Every business or charity event has its own agenda, but all events follow a typical flow. After attending hundreds — make that thousands — of events, I’ve become increasingly aware of how important it is for professionals to understand this flow. It allows you to determine the best plan of action to maximize participation at any event.
The invitation to an event tells only part of the story. From a networking perspective, there is more to know than just the times that the door opens and the program starts and ends.
There are months of prep time, the pre-event and the post-event — all of which present excellent opportunities for mixing and mingling with others.
When strapped for time, the seemingly logical decision is to show up as close to the official start time as you can manage. That way you’ll be in your seat before the welcome and no one will be the wiser about your last-minute arrival.
People who say they are intimidated by large crowds and mingling often choose to go in the middle of the event, hoping to get lost in the sea of people.
But to manage an event effectively, these are the two worst times to arrive. Getting there just in time for the program to start means you won’t have a chance to say hello to your tablemates and connect with those already engaged in the formal program.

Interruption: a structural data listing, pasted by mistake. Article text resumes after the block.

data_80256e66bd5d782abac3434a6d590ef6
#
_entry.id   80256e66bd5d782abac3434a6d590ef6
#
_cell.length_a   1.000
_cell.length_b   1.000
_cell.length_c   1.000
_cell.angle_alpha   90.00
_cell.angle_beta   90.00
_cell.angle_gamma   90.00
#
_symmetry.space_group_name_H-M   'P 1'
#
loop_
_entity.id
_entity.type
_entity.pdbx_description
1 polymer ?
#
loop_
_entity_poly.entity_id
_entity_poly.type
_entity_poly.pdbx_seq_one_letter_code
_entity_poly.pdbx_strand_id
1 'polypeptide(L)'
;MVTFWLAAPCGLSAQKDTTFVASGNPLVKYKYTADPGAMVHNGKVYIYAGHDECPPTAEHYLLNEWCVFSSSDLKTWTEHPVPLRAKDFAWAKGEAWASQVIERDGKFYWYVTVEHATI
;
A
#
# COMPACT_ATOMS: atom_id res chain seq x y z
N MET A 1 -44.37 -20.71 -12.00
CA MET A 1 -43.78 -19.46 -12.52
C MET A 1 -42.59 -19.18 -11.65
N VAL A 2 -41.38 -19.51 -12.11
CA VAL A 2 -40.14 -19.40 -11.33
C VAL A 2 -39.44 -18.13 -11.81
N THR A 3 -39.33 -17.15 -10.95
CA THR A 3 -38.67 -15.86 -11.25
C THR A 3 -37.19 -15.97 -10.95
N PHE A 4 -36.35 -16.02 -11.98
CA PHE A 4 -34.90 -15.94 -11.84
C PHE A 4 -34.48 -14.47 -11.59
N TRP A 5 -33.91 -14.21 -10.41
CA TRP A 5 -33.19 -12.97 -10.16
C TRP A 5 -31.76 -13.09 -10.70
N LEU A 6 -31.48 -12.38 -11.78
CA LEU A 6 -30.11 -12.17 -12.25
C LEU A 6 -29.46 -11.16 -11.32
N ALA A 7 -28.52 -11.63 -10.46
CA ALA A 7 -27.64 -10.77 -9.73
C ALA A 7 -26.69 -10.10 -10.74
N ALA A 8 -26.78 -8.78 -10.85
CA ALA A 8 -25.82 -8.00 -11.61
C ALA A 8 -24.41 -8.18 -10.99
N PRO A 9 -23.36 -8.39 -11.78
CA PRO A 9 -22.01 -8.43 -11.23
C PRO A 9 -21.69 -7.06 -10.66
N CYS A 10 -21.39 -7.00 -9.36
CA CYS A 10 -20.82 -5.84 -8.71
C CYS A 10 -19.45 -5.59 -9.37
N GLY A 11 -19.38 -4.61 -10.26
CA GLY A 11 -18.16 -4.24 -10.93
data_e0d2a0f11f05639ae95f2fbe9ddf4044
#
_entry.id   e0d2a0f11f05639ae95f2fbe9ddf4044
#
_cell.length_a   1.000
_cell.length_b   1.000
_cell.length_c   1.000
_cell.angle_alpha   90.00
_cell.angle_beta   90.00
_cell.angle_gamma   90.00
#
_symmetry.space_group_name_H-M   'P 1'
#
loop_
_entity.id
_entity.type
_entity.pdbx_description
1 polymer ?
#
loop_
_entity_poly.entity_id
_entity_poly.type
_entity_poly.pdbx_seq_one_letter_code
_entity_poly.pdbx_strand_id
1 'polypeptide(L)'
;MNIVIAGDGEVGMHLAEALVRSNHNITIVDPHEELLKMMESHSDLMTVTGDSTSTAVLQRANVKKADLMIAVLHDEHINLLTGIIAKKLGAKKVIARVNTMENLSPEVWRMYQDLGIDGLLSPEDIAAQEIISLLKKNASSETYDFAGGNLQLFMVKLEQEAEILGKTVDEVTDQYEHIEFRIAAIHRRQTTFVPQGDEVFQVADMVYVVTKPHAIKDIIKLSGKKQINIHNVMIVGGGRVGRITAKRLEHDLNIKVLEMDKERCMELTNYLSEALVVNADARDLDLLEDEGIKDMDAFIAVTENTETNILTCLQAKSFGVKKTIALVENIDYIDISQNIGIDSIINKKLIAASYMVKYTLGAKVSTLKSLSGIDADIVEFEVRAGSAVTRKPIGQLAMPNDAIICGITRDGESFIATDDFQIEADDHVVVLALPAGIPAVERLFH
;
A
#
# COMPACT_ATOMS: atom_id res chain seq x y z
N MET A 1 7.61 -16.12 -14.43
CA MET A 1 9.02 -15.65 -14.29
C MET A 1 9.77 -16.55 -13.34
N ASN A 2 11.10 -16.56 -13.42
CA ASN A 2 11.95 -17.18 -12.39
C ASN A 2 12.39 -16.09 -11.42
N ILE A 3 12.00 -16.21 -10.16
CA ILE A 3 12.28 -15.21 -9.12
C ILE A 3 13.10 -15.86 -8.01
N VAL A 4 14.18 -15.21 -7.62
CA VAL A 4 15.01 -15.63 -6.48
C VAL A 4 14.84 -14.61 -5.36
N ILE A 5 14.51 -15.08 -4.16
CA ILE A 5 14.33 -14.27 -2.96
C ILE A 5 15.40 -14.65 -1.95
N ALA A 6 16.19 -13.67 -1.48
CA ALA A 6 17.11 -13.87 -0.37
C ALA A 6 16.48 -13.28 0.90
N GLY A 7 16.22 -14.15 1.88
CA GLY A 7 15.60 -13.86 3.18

If you’re shy, it’s less intimidating to walk into an empty room and let the crowd fill in around you. Walking into a room full of people who are already engrossed in conversation can be awkward for anyone.
The earlier you can get involved in an event, the better your networking experience. For example, the most connected people in the room are usually those who have sweated together planning logistics, selling tickets and arranging sponsors. Of course, volunteering for every event you’re going to go to is not realistic, but imagine the next best time.
Why not show up during the 15 minutes of calm before an event launches? This is called the anticipation of arrival. Its the time when all that can be planned is planned and the only thing the leadership has to do is wait for the guests to arrive. It’s a great opportunity to meet the leaders and introduce yourself.
The classic bolt to the door that happens at the conclusion of a program is another part of an event that should be reconsidered.
Why is everyone rushing? It’s incredible how hundreds of people can exit a room on a moment’s notice, only to go sit in traffic.
Schedule an extra half hour at the end of large events before you need to be somewhere else. This will allow you to engage in meaningful conversations with others who are still there and you’ll be able to do so in a much less rushed manner that is presented during the event energy. Some of my best friendships have developed out of the post-event conversations.